The Maori have many stories and legends about the shaping of New Zealand. Their history records that it was Maui who fished up the land. This fish was called Te Ika a Maui, Maui's fish. This was the North Island. Maui returned to Hawaiki to find a tohunga who would remove it's tapu but in his absence his brothers cut the fish up and their canoe became the South Island. This is now known as Te Waka o Maui, Maui's Canoe. The anchor stone became Stewart Island or Te Puka o te Waka o Maui, the Anchor Stone of Maui's Canoe.

For the legend of how the kiwi lost its wings click there.

Sometime between AD750 and AD900 the first wave of polynesians landed on the shores of New Zealand. They were not fisherman who had blown off course in a storm. They came in double-hulled voyaging canoes (pahi) stocked with the plants and animals on carefully planned voyages.

The first recorded European to sight New Zealand was the Dutch navigator, Abel Tasman who sighted the South Island's West Coast, on December 13, 1642. He mapped a part of the coastline and gave the country, which he believed was a continent, the name Staten land. When the mistake was discovered the country was given a new name, Nieuw Zeeland.

On October 7, 1769 Mr James Cook arrived to the country. With him onboard was the Swede Mr Daniel Solander.... "Archaeological proof suggests that there already were living people in New Zealand before the Maori came. They were a Polynesian people called the Moa hunters who gradually reached the Islands beginning in about A.D. 900. They were living on the South Island and they were hunting the Moabird. It was a big ostrich like bird. The Moa hunters were dark skinned."

When the Europeans arrived ( many would say invaded ) New Zealand the Maori people began to change. The Europeans were hunters and shopkeepers and they brought alcohol, European diseases and the worst of all, they also brought muskets with them and the Maoris started using them in fights against other Maori tribes. The enemies being killed, often landed on the Maori dinner table and the Maoris also used the heads as a trophy - moko mokai - to promote fertility. Many of these heads were sold as a curious fact for excessive prices in Europe and to this day they are being recvoered.

From the beginnings of European exploration of New Zealand, it was realised that here was a peculiarly unique country. As the natural history collections obtained by the various early explorers were examined and interpreted, the special character of much of the New Zealand fauna and flora became apparent. It is still hotly debated whether or not New Zealand was completely submerged between 60 - 30 million years ago (mya).

There are now two competing views as to NZ's biogeographic history:
(1) the traditional view, that our biology - especially the vegetation - is a living example of a 'Gondwanan' fragment that has a lineage directly traceable back to when NZ split off from Gondwana (maybe as early as 90 mya or as late as 75 mya, depending on who you believe).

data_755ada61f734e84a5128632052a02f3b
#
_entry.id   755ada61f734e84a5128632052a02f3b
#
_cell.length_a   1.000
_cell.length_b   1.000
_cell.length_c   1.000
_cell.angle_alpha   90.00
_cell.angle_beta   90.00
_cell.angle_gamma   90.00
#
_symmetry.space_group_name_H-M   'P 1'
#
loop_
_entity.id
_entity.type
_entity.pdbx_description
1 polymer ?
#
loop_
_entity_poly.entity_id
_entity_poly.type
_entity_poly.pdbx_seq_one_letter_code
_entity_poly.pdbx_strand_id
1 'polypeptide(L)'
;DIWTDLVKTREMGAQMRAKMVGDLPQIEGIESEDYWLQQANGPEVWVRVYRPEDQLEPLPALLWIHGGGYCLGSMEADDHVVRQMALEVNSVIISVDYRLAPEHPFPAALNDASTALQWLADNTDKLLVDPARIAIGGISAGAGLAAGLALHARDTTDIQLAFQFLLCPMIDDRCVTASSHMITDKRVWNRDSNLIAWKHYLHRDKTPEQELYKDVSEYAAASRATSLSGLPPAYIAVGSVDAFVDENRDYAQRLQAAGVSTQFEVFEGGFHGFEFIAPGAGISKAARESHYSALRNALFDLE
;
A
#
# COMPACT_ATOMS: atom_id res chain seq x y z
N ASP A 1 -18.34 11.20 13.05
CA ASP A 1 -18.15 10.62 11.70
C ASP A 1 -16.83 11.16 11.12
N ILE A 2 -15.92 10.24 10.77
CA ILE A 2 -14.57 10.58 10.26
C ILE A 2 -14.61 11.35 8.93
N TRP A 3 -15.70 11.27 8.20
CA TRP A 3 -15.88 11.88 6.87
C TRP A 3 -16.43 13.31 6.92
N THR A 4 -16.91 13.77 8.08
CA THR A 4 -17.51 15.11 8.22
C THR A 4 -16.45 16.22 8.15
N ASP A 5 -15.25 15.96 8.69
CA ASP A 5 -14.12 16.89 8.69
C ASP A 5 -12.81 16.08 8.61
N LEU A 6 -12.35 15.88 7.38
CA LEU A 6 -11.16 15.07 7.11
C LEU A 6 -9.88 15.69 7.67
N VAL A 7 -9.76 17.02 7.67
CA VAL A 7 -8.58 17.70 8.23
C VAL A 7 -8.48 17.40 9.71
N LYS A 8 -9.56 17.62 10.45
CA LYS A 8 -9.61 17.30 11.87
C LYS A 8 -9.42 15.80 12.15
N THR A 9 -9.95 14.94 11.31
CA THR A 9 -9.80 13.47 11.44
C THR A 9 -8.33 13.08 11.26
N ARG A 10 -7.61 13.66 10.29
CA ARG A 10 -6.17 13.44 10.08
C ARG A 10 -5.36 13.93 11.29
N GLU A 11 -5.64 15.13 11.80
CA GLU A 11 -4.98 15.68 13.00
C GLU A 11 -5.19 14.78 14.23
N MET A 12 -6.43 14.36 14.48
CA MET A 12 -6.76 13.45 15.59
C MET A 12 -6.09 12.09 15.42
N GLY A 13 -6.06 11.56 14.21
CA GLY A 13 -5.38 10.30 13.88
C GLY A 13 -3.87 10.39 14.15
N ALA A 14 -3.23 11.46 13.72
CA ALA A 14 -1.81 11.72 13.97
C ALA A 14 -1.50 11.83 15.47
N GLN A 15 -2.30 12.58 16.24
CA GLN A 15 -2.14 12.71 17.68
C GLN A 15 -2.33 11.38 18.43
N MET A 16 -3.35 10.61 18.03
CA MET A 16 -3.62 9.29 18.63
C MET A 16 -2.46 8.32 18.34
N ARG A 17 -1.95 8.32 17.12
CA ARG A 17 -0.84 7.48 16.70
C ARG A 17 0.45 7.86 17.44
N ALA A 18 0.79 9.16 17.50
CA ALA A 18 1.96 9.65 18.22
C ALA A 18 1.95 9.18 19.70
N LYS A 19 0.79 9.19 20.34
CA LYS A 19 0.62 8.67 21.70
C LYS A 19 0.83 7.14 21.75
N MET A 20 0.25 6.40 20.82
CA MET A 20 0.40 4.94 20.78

(2) a more recent view, that actually almost none of our current plants and animals can be traced in a continuous lineage back to Gondwana, and instead have all arrived via long-distance dispersal from Australia and SE Asia, maybe even as recently as 20 - 10 mya. There is some compelling fossil evidence for this view.

In any case during its time of isolation, birds have continued to arrive and develop in NZ without large predators, making them vulnerable to recent arrivals. The predators that have really been widely destructive were the mustelids, cats and European rat species. The most important impact of pre-Europeans was the widespread burning used in moa-hunting especially in the drier areas of the South Island.

We have the worlds largest (and probably only flightless) parrot (kakapo), the only truly alpine parrot (kea), the oldest reptile (tuatara), the biggest earthworms, the heaviest insect (also the largest weta), the smallest bats, some of the oldest trees, and many of the rarest birds, insects, and plants in the world....

NZ is home to the world famous Tuatara, a lizard-like reptile which dates back to the dinosaurs and perhaps before (260 mill years?). The only member of its order (Rhynchocephalia) it is now restricted to protected offshore islands which you have to have special permission to visit. Specimens are kept at some zoos and the fantastic Invercargill museum.

Far too many species of bird have become extinct since humans arrived on NZ including the various species of Dinornis (moa) the largest of which stood up to 2.5 metres high. While the rare takahe (Notornis australis) can be seen in semi-wild conditions at Te Anau, the Kakapo is too endangered to be on display anywhere.

[ Home | The Riverton Rock Guesthouse | Kiwi Wilderness Walks | Coronet Peak Snow Cam ]

Copyright KiwiNewZ 1998. All rights reserved